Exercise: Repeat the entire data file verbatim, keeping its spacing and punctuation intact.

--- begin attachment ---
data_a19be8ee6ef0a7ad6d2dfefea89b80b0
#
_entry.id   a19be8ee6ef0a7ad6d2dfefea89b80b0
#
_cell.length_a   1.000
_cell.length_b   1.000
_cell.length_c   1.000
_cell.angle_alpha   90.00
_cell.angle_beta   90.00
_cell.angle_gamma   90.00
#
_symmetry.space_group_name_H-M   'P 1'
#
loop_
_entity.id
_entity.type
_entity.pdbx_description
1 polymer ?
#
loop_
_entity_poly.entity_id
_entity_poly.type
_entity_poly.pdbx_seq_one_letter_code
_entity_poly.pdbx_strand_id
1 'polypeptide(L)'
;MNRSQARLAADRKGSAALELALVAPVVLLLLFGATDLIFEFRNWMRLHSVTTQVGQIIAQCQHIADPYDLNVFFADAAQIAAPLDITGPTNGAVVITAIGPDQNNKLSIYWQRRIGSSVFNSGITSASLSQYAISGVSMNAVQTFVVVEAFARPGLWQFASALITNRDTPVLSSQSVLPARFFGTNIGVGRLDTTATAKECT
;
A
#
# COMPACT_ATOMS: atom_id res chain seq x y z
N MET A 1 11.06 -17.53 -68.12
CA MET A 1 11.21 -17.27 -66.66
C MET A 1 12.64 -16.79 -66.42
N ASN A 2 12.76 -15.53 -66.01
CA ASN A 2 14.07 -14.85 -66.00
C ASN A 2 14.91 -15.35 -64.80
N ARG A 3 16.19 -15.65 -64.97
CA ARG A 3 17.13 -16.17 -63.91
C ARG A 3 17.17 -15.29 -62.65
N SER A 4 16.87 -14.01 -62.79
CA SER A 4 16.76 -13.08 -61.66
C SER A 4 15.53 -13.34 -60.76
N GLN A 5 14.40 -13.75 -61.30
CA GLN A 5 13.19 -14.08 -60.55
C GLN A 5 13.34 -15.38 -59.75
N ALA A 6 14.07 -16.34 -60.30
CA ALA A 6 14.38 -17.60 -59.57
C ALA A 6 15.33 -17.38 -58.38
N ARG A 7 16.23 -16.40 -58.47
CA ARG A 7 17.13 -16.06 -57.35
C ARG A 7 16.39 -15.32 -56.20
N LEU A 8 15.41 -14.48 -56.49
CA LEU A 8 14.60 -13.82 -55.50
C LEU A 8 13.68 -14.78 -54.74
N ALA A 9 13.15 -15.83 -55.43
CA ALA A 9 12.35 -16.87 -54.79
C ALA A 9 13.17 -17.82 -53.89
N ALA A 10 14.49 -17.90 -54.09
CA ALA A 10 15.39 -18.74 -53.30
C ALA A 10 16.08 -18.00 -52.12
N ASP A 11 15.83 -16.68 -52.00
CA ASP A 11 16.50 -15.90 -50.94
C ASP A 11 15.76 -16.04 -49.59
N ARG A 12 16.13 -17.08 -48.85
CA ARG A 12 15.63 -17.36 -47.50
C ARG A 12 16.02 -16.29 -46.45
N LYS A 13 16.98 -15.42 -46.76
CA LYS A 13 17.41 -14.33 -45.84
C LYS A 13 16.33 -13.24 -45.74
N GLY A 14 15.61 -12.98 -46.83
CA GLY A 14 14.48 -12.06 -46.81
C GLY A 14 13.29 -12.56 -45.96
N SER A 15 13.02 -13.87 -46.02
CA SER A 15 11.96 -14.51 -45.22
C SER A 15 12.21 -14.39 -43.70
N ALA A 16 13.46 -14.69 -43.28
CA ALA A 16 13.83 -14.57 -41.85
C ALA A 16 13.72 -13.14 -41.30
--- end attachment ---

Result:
data_a19be8ee6ef0a7ad6d2dfefea89b80b0
#
_entry.id   a19be8ee6ef0a7ad6d2dfefea89b80b0
#
_cell.length_a   1.000
_cell.length_b   1.000
_cell.length_c   1.000
_cell.angle_alpha   90.00
_cell.angle_beta   90.00
_cell.angle_gamma   90.00
#
_symmetry.space_group_name_H-M   'P 1'
#
loop_
_entity.id
_entity.type
_entity.pdbx_description
1 polymer ?
#
loop_
_entity_poly.entity_id
_entity_poly.type
_entity_poly.pdbx_seq_one_letter_code
_entity_poly.pdbx_strand_id
1 'polypeptide(L)'
;MNRSQARLAADRKGSAALELALVAPVVLLLLFGATDLIFEFRNWMRLHSVTTQVGQIIAQCQHIADPYDLNVFFADAAQIAAPLDITGPTNGAVVITAIGPDQNNKLSIYWQRRIGSSVFNSGITSASLSQYAISGVSMNAVQTFVVVEAFARPGLWQFASALITNRDTPVLSSQSVLPARFFGTNIGVGRLDTTATAKECT
;
A
#
# COMPACT_ATOMS: atom_id res chain seq x y z
N MET A 1 11.06 -17.53 -68.12
CA MET A 1 11.21 -17.27 -66.66
C MET A 1 12.64 -16.79 -66.42
N ASN A 2 12.76 -15.53 -66.01
CA ASN A 2 14.07 -14.85 -66.00
C ASN A 2 14.91 -15.35 -64.80
N ARG A 3 16.19 -15.65 -64.97
CA ARG A 3 17.13 -16.17 -63.91
C ARG A 3 17.17 -15.29 -62.65
N SER A 4 16.87 -14.01 -62.79
CA SER A 4 16.76 -13.08 -61.66
C SER A 4 15.53 -13.34 -60.76
N GLN A 5 14.40 -13.75 -61.30
CA GLN A 5 13.19 -14.08 -60.55
C GLN A 5 13.34 -15.38 -59.75
N ALA A 6 14.07 -16.34 -60.30
CA ALA A 6 14.38 -17.60 -59.57
C ALA A 6 15.33 -17.38 -58.38
N ARG A 7 16.23 -16.40 -58.47
CA ARG A 7 17.13 -16.06 -57.35
C ARG A 7 16.39 -15.32 -56.20
N LEU A 8 15.41 -14.48 -56.49
CA LEU A 8 14.60 -13.82 -55.50
C LEU A 8 13.68 -14.78 -54.74
N ALA A 9 13.15 -15.83 -55.43
CA ALA A 9 12.35 -16.87 -54.79
C ALA A 9 13.17 -17.82 -53.89
N ALA A 10 14.49 -17.90 -54.09
CA ALA A 10 15.39 -18.74 -53.30
C ALA A 10 16.08 -18.00 -52.12
N ASP A 11 15.83 -16.68 -52.00
CA ASP A 11 16.50 -15.90 -50.94
C ASP A 11 15.76 -16.04 -49.59
N ARG A 12 16.13 -17.08 -48.85
CA ARG A 12 15.63 -17.36 -47.50
C ARG A 12 16.02 -16.29 -46.45
N LYS A 13 16.98 -15.42 -46.76
CA LYS A 13 17.41 -14.33 -45.84
C LYS A 13 16.33 -13.24 -45.74
N GLY A 14 15.61 -12.98 -46.83
CA GLY A 14 14.48 -12.06 -46.81
C GLY A 14 13.29 -12.56 -45.96
N SER A 15 13.02 -13.87 -46.02
CA SER A 15 11.96 -14.51 -45.22
C SER A 15 12.21 -14.39 -43.70
N ALA A 16 13.46 -14.69 -43.28
CA ALA A 16 13.83 -14.57 -41.85
C ALA A 16 13.72 -13.14 -41.30